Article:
Bill Would Allow Automatic Pay Increases For Public Safety Employees
A new bill giving public safety employees a carve out from a key labor reform is in the House Commerce Committee.
Public Act 54 of 2011 banned seniority-based automatic pay raises for individual government employees when a union contract has expired and no replacement has been negotiated. Before enactment of the law, union members could get automatic pay increases while new contracts were being negotiated, which served as a disincentive to reaching agreements.
But House Bill 5097, which has 23 co-sponsors, would exempt law enforcement and fire department employees from the law. Specifically, the exemption would apply to employees who are covered by Public Act 312 of 1969, which is a compulsory arbitration law.
Under House Bill 5097 government public safety employees would be the winners at the taxpayers' expense, said Jack McHugh, senior legislative analyst with the Mackinac Center for Public Policy.
"Life is already tough for state taxpayers stuck paying $5.8 billion more annually for government employee fringe benefits than the cost if those bennies just matched private sector averages," McHugh said. "Life is hard enough for public safety officials trying to balance budgets in the face of laws that already tilt the bargaining table toward government unions, including a binding arbitration law for police that arbitrarily jacks compensation rates far above what the market suggests is appropriate. So why would a bipartisan group of legislative sponsors want to make life even harder for taxpaying families and struggling local budgets?"
House Speaker Pro-tempore John Walsh, R-Livonia, the primary sponsor of House Bill 5097, introduced the legislation on Oct. 23.
Rep. Walsh said Public Act 54 of 2011 was not passed with the intent of impacting the government employees that House Bill 5097 would exempt.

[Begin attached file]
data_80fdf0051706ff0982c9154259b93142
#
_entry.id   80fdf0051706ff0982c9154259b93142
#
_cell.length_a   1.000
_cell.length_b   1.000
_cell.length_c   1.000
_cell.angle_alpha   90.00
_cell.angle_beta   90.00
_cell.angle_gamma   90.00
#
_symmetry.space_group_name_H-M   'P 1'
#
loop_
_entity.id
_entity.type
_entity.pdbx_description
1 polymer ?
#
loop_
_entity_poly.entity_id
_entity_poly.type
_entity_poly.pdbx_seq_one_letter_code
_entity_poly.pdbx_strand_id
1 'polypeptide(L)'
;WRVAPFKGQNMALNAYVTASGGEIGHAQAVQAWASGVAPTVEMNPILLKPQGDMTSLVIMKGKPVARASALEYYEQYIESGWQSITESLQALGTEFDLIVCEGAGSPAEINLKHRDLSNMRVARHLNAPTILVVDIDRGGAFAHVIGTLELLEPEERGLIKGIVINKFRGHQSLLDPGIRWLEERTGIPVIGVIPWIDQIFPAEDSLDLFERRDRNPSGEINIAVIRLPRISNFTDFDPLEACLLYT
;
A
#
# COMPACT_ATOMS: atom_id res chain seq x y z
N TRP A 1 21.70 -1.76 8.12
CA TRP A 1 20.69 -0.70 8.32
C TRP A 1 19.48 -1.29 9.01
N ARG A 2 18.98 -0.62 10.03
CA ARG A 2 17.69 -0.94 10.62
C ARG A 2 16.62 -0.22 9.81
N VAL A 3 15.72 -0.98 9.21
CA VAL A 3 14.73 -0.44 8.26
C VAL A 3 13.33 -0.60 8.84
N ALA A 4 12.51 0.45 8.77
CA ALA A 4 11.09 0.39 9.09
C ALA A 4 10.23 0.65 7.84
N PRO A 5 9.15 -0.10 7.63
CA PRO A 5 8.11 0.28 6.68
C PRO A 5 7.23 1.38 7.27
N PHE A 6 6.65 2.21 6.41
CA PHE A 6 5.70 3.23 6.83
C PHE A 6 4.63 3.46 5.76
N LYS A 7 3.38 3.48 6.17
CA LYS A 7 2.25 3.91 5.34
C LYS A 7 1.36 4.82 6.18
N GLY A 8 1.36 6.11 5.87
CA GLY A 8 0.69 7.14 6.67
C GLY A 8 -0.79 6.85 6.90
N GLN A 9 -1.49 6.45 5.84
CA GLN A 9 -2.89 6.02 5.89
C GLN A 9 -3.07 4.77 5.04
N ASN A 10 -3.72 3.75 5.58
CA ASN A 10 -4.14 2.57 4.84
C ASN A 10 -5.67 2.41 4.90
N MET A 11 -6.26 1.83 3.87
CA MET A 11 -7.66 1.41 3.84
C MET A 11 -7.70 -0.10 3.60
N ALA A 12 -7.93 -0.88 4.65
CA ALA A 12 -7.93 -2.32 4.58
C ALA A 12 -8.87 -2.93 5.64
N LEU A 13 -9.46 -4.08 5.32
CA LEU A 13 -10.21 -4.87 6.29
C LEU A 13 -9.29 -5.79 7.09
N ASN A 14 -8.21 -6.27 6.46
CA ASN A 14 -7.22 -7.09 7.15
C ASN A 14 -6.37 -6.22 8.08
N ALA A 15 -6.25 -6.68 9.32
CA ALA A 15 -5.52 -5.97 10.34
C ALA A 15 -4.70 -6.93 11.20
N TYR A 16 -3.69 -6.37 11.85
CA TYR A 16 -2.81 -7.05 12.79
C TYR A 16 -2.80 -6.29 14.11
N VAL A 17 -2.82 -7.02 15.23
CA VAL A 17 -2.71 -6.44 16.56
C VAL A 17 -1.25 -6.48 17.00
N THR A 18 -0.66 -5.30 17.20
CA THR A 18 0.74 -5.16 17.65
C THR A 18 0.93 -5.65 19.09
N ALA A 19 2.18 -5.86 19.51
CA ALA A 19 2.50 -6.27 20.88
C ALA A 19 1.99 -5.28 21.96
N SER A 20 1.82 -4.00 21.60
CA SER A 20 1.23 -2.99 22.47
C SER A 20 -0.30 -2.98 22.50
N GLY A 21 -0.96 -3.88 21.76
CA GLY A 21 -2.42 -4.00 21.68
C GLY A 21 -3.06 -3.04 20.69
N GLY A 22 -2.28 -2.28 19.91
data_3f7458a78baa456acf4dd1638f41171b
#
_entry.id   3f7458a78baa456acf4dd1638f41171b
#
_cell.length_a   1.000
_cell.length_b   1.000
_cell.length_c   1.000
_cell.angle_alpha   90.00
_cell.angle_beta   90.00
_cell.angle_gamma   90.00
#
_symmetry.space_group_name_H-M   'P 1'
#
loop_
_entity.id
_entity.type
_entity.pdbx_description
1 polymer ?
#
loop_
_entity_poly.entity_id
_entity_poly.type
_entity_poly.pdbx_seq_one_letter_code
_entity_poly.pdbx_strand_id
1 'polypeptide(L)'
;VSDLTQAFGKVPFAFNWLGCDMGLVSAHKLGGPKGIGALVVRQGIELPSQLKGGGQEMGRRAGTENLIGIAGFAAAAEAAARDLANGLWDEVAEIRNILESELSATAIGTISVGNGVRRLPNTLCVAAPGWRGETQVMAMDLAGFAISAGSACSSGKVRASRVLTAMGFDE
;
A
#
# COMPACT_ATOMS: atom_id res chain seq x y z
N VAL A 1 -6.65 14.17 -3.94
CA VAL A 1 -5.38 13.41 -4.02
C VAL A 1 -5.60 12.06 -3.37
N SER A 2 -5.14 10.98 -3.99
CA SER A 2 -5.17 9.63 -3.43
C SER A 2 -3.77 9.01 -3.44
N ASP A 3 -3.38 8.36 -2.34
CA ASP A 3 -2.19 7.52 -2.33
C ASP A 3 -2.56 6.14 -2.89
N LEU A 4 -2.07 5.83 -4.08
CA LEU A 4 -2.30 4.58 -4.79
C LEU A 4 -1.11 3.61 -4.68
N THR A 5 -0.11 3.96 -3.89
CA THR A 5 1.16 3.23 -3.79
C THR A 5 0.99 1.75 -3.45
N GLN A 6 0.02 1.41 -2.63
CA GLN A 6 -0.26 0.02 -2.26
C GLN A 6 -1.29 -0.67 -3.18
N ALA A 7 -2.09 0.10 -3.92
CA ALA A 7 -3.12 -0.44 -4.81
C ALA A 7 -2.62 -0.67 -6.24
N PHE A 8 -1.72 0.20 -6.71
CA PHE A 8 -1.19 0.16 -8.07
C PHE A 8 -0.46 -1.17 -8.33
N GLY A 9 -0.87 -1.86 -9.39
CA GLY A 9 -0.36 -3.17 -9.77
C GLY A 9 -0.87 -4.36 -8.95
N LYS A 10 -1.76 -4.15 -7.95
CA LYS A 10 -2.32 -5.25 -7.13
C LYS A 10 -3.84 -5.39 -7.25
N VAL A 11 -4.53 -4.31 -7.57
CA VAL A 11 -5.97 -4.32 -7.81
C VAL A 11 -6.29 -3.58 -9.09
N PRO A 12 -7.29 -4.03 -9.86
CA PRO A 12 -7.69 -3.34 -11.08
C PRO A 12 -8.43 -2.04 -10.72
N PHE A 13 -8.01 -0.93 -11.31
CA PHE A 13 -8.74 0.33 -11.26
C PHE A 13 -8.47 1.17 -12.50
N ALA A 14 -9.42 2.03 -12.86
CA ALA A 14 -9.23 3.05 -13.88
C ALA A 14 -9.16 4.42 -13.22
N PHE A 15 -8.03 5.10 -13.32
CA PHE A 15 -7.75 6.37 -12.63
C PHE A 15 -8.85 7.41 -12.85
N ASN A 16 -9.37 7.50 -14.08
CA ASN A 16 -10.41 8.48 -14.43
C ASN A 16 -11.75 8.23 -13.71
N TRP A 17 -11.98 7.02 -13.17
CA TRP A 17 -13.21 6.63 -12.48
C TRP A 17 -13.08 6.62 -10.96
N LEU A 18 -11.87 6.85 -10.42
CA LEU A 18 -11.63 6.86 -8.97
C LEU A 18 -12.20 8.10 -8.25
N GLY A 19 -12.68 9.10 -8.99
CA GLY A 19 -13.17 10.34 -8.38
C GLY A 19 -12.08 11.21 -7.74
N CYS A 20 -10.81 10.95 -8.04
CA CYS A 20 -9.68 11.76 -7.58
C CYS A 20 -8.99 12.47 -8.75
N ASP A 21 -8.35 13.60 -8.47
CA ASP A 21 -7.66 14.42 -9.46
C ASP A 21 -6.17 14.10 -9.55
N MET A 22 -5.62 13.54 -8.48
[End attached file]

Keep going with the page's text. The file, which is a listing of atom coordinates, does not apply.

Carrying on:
"When we passed Public Act 54 there were no thoughts at all that it would apply to employees who were covered by Public Act 312," he said. "At the time, the police and firefighters were told it wouldn't affect them. In fact, Public Act 54 has language that is in conflict with Public Act 312. So, to me, it is a situation where we either do legislation or eventually face litigation. In my opinion, the best way to deal with this is by amending Public Act 54, so I introduced the bill."
On June 7, 2011, Gov. Rick Snyder signed House Bill 4152, which became Public Act 54 of 2011. The legislation was sponsored by former Rep. Marty Knollenberg, R-Troy. It was passed by the House on a 63-47, party-line vote and on May 18, 2011, by the Senate on a 21-17 vote.
There are 18 Republicans co-sponsoring the legislation. They are Reps: Kevin Cotter, R- Mt. Pleasant; Hugh Crawford, R-Novi; Kevin Daley, R-Attica; Jeff Farrington, R-Utica; Frank Foster, R-Pellston; Ken Goike, R-Ray Township; Nancy Jenkins, R-Clayton; Eileen Kowall, R-White Lake; Ken Kurtz, R-Coldwater; Andrea LaFontaine, R-Richmond; Matt Lori, R-Constantine; Lisa Posthumus Lyons, R- Alto; Mike McCready, R-Birmingham; Rick Outman, R-Six Lakes; Peter Pettalia, R- Presque Isle; Wayne Schmidt, R- Traverse City; Pat Somerville, R-New Boston; and Dale Zorn, R-Ida.
Five Democrats are also co-sponsors. They are: Reps:Vicki Barnett, D-Farmington Hills; Paul Clemente, D-Lincoln Park; Brandon Dillon, D-Grand Rapids; Tim Greimel, D-Auburn Hills; and Henry Yanez, D- Sterling Heights.
Michigan Capitol Confidential is the news source produced by the Mackinac Center for Public Policy. Michigan Capitol Confidential reports with a free-market news perspective.